WASHINGTON—Armenian National Committee of America’s Government Affairs Director Raffi Karakashian called for honest American remembrance of the Armenian Genocide, during a one-on-one discussion with Vice President Mike Pence that also touched on the Trump-Pence Administration’s continuing efforts to protect and preserve Christian minorities and other at-risk populations across the Middle East.
Karakashian briefly spoke with the Vice President on March 14, per a post on the ANCA’s social media platforms.
ANCA-Indiana advocate Zohrab Tazian and the ANCA staff in Washington, DC have engaged with Vice President Pence since his first election to the U.S. House of Representatives in 2000. The ANCA, which, in 2005, welcomed his votes in the House Foreign Affairs Committee for the Armenian Genocide resolutions H.Con.Res.195 and H.Res.316, expressed sharp disappointment at his Committee votes against similar measures, H.Res.106 and H.Res.252 in 2007 and 2010, respectively. In both 2007 and 2010, during remarks before the Foreign Affairs Committee, he reaffirmed the historical fact of the Armenian Genocide, but explained that he would oppose the resolutions because he felt Turkey’s response would be harmful to U.S. interests.
In October of 2017, at an In Defense of Christians (IDC) dinner co-sponsored by the ANCA, Vice President Pence announced a new U.S. policy of directly providing U.S. humanitarian assistance to Christians and other persecuted communities across the Middle East. “We will no longer rely on the United Nations alone to assist persecuted Christians and minorities in the wake of genocide and the atrocities of terrorist groups,” announced Vice-President Pence. “The United States will work hand-in-hand from this day forward with faith-based groups and private organizations to help those who are persecuted for their faith. […] We stand with those who suffer for their faith because that’s what Americans have always done, because the common bond of our humanity demands a strong response.”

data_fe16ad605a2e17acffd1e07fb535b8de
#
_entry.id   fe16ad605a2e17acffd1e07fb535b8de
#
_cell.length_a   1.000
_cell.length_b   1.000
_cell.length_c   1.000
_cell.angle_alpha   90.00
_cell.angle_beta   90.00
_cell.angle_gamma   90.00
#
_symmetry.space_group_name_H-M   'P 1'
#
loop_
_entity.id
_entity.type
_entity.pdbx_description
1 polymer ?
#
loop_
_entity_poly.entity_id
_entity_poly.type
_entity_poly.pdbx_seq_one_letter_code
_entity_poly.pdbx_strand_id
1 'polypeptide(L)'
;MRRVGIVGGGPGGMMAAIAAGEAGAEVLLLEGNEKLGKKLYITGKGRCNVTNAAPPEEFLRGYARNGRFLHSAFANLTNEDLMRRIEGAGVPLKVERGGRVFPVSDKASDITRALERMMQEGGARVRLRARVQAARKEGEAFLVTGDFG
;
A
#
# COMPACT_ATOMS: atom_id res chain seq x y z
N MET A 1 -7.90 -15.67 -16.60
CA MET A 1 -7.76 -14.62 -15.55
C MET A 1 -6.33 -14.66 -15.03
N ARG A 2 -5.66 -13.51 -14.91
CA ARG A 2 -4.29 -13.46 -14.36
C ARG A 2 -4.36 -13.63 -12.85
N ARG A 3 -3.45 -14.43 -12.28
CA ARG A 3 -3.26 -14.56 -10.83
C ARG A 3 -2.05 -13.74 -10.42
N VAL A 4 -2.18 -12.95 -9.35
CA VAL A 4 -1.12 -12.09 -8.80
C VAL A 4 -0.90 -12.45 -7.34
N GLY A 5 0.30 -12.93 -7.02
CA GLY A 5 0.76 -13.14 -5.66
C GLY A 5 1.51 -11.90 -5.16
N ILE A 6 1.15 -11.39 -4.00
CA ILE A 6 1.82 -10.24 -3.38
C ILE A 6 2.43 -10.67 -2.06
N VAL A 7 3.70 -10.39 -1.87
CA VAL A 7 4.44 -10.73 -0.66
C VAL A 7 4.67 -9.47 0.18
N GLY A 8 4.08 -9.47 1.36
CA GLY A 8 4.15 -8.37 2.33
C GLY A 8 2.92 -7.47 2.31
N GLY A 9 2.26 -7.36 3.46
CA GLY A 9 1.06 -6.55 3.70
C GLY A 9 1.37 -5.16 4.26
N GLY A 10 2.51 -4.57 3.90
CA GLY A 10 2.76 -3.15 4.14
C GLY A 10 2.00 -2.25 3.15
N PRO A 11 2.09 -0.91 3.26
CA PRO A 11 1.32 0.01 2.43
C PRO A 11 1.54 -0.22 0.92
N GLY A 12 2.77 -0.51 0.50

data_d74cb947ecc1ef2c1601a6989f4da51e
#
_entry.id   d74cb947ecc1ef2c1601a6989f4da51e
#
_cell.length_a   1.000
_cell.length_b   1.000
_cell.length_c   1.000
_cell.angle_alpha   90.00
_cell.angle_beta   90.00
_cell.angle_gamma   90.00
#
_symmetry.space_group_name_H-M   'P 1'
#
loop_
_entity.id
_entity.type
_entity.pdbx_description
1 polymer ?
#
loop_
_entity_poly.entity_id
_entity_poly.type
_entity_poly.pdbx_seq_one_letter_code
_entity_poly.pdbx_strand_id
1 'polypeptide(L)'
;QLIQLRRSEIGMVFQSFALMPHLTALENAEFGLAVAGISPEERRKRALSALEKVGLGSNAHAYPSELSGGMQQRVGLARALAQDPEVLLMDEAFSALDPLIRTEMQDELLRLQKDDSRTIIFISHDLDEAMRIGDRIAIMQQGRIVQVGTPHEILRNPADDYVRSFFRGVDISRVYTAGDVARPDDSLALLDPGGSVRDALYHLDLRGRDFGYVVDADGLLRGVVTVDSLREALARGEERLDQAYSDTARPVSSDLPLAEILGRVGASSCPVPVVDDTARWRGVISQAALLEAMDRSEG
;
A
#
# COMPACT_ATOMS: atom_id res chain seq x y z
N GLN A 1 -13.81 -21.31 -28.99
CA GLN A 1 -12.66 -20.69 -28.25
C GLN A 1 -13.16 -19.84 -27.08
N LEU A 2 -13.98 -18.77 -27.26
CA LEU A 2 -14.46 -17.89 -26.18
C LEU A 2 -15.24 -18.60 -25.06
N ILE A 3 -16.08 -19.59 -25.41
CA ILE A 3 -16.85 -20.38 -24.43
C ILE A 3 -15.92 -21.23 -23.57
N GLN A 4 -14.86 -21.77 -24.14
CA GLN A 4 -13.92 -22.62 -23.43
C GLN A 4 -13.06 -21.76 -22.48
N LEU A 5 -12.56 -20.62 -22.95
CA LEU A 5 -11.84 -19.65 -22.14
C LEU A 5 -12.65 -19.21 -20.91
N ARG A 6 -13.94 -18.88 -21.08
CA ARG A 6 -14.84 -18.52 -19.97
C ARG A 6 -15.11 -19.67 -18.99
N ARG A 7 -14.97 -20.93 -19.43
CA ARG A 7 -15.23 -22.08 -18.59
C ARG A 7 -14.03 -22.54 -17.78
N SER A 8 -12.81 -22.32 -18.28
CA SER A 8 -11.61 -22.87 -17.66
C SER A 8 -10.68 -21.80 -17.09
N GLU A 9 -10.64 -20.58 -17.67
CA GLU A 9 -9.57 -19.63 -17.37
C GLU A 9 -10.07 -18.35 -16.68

The ANCA – mindful of the challenges facing the Armenian community in Syria – joined with the Knights of Columbus and IDC and other organizations in welcoming this policy shift. “Direct U.S. assistance to the Middle East’s at-risk Christian and other vulnerable communities through faith-based and private organizations represents a common-sense solution to fill major aid-delivery gaps that have left vast refugee and IDP populations, including Armenians, without any meaningful international assistance,” stated Executive Director Aram Hamparian, following the October, 2017 announcement. “We look forward to working with USAID and Armenian Church and local community leaders to address this issue as quickly and efficiently as possible.”a